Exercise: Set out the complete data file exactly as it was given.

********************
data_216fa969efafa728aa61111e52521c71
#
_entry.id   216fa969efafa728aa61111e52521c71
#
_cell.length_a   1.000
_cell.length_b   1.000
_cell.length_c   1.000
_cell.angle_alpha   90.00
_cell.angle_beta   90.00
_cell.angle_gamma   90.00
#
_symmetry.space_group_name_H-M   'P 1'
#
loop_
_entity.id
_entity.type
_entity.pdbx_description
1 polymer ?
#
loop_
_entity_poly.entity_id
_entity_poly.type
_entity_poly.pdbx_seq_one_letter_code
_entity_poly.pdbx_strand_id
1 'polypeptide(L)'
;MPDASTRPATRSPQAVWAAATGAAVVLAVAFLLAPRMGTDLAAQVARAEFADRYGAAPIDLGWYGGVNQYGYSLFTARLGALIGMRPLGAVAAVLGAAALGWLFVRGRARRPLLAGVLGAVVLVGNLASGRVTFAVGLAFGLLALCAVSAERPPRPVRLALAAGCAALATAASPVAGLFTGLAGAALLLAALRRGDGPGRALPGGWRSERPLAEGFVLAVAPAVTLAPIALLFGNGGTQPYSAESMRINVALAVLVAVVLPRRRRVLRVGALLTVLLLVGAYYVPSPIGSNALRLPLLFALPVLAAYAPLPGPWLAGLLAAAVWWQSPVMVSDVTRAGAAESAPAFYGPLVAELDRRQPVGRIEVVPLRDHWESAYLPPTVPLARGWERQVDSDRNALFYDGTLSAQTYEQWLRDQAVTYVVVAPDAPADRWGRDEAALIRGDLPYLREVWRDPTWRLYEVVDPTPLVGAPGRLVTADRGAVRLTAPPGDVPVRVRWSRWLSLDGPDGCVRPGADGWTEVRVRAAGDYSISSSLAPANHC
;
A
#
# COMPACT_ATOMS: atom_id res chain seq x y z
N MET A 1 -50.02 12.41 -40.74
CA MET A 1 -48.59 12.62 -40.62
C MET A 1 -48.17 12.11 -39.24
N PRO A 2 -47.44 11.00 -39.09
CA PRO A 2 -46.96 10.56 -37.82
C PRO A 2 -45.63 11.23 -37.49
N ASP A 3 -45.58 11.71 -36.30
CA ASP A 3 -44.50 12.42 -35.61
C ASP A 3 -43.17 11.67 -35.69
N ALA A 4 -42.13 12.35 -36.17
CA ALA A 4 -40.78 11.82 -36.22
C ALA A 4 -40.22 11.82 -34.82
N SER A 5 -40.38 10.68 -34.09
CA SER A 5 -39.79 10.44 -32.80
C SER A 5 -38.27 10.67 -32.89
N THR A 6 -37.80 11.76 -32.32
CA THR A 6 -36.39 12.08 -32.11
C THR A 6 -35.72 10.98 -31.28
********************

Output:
data_216fa969efafa728aa61111e52521c71
#
_entry.id   216fa969efafa728aa61111e52521c71
#
_cell.length_a   1.000
_cell.length_b   1.000
_cell.length_c   1.000
_cell.angle_alpha   90.00
_cell.angle_beta   90.00
_cell.angle_gamma   90.00
#
_symmetry.space_group_name_H-M   'P 1'
#
loop_
_entity.id
_entity.type
_entity.pdbx_description
1 polymer ?
#
loop_
_entity_poly.entity_id
_entity_poly.type
_entity_poly.pdbx_seq_one_letter_code
_entity_poly.pdbx_strand_id
1 'polypeptide(L)'
;MPDASTRPATRSPQAVWAAATGAAVVLAVAFLLAPRMGTDLAAQVARAEFADRYGAAPIDLGWYGGVNQYGYSLFTARLGALIGMRPLGAVAAVLGAAALGWLFVRGRARRPLLAGVLGAVVLVGNLASGRVTFAVGLAFGLLALCAVSAERPPRPVRLALAAGCAALATAASPVAGLFTGLAGAALLLAALRRGDGPGRALPGGWRSERPLAEGFVLAVAPAVTLAPIALLFGNGGTQPYSAESMRINVALAVLVAVVLPRRRRVLRVGALLTVLLLVGAYYVPSPIGSNALRLPLLFALPVLAAYAPLPGPWLAGLLAAAVWWQSPVMVSDVTRAGAAESAPAFYGPLVAELDRRQPVGRIEVVPLRDHWESAYLPPTVPLARGWERQVDSDRNALFYDGTLSAQTYEQWLRDQAVTYVVVAPDAPADRWGRDEAALIRGDLPYLREVWRDPTWRLYEVVDPTPLVGAPGRLVTADRGAVRLTAPPGDVPVRVRWSRWLSLDGPDGCVRPGADGWTEVRVRAAGDYSISSSLAPANHC
;
A
#
# COMPACT_ATOMS: atom_id res chain seq x y z
N MET A 1 -50.02 12.41 -40.74
CA MET A 1 -48.59 12.62 -40.62
C MET A 1 -48.17 12.11 -39.24
N PRO A 2 -47.44 11.00 -39.09
CA PRO A 2 -46.96 10.56 -37.82
C PRO A 2 -45.63 11.23 -37.49
N ASP A 3 -45.58 11.71 -36.30
CA ASP A 3 -44.50 12.42 -35.61
C ASP A 3 -43.17 11.67 -35.69
N ALA A 4 -42.13 12.35 -36.17
CA ALA A 4 -40.78 11.82 -36.22
C ALA A 4 -40.22 11.82 -34.82
N SER A 5 -40.38 10.68 -34.09
CA SER A 5 -39.79 10.44 -32.80
C SER A 5 -38.27 10.67 -32.89
N THR A 6 -37.80 11.76 -32.32
CA THR A 6 -36.39 12.08 -32.11
C THR A 6 -35.72 10.98 -31.28